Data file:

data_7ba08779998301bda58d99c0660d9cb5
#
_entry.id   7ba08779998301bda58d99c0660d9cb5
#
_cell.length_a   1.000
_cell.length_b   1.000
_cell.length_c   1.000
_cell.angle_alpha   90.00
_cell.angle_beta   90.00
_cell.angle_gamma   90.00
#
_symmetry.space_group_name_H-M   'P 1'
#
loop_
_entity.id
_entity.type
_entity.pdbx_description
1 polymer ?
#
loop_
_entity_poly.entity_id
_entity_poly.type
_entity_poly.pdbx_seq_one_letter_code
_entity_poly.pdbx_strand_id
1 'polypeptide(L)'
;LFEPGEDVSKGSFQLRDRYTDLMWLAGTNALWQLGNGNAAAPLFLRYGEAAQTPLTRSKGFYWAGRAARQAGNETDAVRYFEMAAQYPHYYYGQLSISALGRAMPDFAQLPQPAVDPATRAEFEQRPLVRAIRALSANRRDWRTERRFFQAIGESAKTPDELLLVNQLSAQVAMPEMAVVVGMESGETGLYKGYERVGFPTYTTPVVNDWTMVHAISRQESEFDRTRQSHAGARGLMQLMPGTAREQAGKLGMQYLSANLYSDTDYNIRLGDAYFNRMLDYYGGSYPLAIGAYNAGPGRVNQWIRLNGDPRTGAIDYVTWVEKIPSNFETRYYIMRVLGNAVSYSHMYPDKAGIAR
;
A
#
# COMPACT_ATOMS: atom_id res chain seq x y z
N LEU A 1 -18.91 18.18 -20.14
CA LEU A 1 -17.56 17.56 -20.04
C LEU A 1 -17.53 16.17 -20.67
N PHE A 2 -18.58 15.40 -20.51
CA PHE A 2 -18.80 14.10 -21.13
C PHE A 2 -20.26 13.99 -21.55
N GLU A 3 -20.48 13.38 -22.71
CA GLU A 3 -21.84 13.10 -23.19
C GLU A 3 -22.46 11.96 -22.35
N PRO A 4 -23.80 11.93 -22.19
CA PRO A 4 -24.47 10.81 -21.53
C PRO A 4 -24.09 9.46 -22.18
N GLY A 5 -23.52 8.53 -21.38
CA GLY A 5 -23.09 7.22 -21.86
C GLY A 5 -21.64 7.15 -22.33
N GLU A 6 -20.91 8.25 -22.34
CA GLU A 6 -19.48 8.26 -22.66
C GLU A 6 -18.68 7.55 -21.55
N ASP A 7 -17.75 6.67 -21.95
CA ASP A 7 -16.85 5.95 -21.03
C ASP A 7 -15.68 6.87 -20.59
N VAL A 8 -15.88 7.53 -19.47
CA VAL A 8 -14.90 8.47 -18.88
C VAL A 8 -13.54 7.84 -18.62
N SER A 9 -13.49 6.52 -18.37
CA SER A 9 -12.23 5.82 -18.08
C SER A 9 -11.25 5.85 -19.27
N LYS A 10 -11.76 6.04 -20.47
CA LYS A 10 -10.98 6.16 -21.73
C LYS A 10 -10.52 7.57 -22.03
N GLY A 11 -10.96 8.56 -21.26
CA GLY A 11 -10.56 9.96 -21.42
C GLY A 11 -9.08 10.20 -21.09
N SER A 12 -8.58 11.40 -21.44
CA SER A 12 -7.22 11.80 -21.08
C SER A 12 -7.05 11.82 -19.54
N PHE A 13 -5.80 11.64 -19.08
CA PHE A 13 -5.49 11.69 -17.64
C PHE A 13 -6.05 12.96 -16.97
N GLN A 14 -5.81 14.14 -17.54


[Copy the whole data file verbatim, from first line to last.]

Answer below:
data_7ba08779998301bda58d99c0660d9cb5
#
_entry.id   7ba08779998301bda58d99c0660d9cb5
#
_cell.length_a   1.000
_cell.length_b   1.000
_cell.length_c   1.000
_cell.angle_alpha   90.00
_cell.angle_beta   90.00
_cell.angle_gamma   90.00
#
_symmetry.space_group_name_H-M   'P 1'
#
loop_
_entity.id
_entity.type
_entity.pdbx_description
1 polymer ?
#
loop_
_entity_poly.entity_id
_entity_poly.type
_entity_poly.pdbx_seq_one_letter_code
_entity_poly.pdbx_strand_id
1 'polypeptide(L)'
;LFEPGEDVSKGSFQLRDRYTDLMWLAGTNALWQLGNGNAAAPLFLRYGEAAQTPLTRSKGFYWAGRAARQAGNETDAVRYFEMAAQYPHYYYGQLSISALGRAMPDFAQLPQPAVDPATRAEFEQRPLVRAIRALSANRRDWRTERRFFQAIGESAKTPDELLLVNQLSAQVAMPEMAVVVGMESGETGLYKGYERVGFPTYTTPVVNDWTMVHAISRQESEFDRTRQSHAGARGLMQLMPGTAREQAGKLGMQYLSANLYSDTDYNIRLGDAYFNRMLDYYGGSYPLAIGAYNAGPGRVNQWIRLNGDPRTGAIDYVTWVEKIPSNFETRYYIMRVLGNAVSYSHMYPDKAGIAR
;
A
#
# COMPACT_ATOMS: atom_id res chain seq x y z
N LEU A 1 -18.91 18.18 -20.14
CA LEU A 1 -17.56 17.56 -20.04
C LEU A 1 -17.53 16.17 -20.67
N PHE A 2 -18.58 15.40 -20.51
CA PHE A 2 -18.80 14.10 -21.13
C PHE A 2 -20.26 13.99 -21.55
N GLU A 3 -20.48 13.38 -22.71
CA GLU A 3 -21.84 13.10 -23.19
C GLU A 3 -22.46 11.96 -22.35
N PRO A 4 -23.80 11.93 -22.19
CA PRO A 4 -24.47 10.81 -21.53
C PRO A 4 -24.09 9.46 -22.18
N GLY A 5 -23.52 8.53 -21.38
CA GLY A 5 -23.09 7.22 -21.86
C GLY A 5 -21.64 7.15 -22.33
N GLU A 6 -20.91 8.25 -22.34
CA GLU A 6 -19.48 8.26 -22.66
C GLU A 6 -18.68 7.55 -21.55
N ASP A 7 -17.75 6.67 -21.95
CA ASP A 7 -16.85 5.95 -21.03
C ASP A 7 -15.68 6.87 -20.59
N VAL A 8 -15.88 7.53 -19.47
CA VAL A 8 -14.90 8.47 -18.88
C VAL A 8 -13.54 7.84 -18.62
N SER A 9 -13.49 6.52 -18.37
CA SER A 9 -12.23 5.82 -18.08
C SER A 9 -11.25 5.85 -19.27
N LYS A 10 -11.76 6.04 -20.47
CA LYS A 10 -10.98 6.16 -21.73
C LYS A 10 -10.52 7.57 -22.03
N GLY A 11 -10.96 8.56 -21.26
CA GLY A 11 -10.56 9.96 -21.42
C GLY A 11 -9.08 10.20 -21.09
N SER A 12 -8.58 11.40 -21.44
CA SER A 12 -7.22 11.80 -21.08
C SER A 12 -7.05 11.82 -19.54
N PHE A 13 -5.80 11.64 -19.08
CA PHE A 13 -5.49 11.69 -17.64
C PHE A 13 -6.05 12.96 -16.97
N GLN A 14 -5.81 14.14 -17.54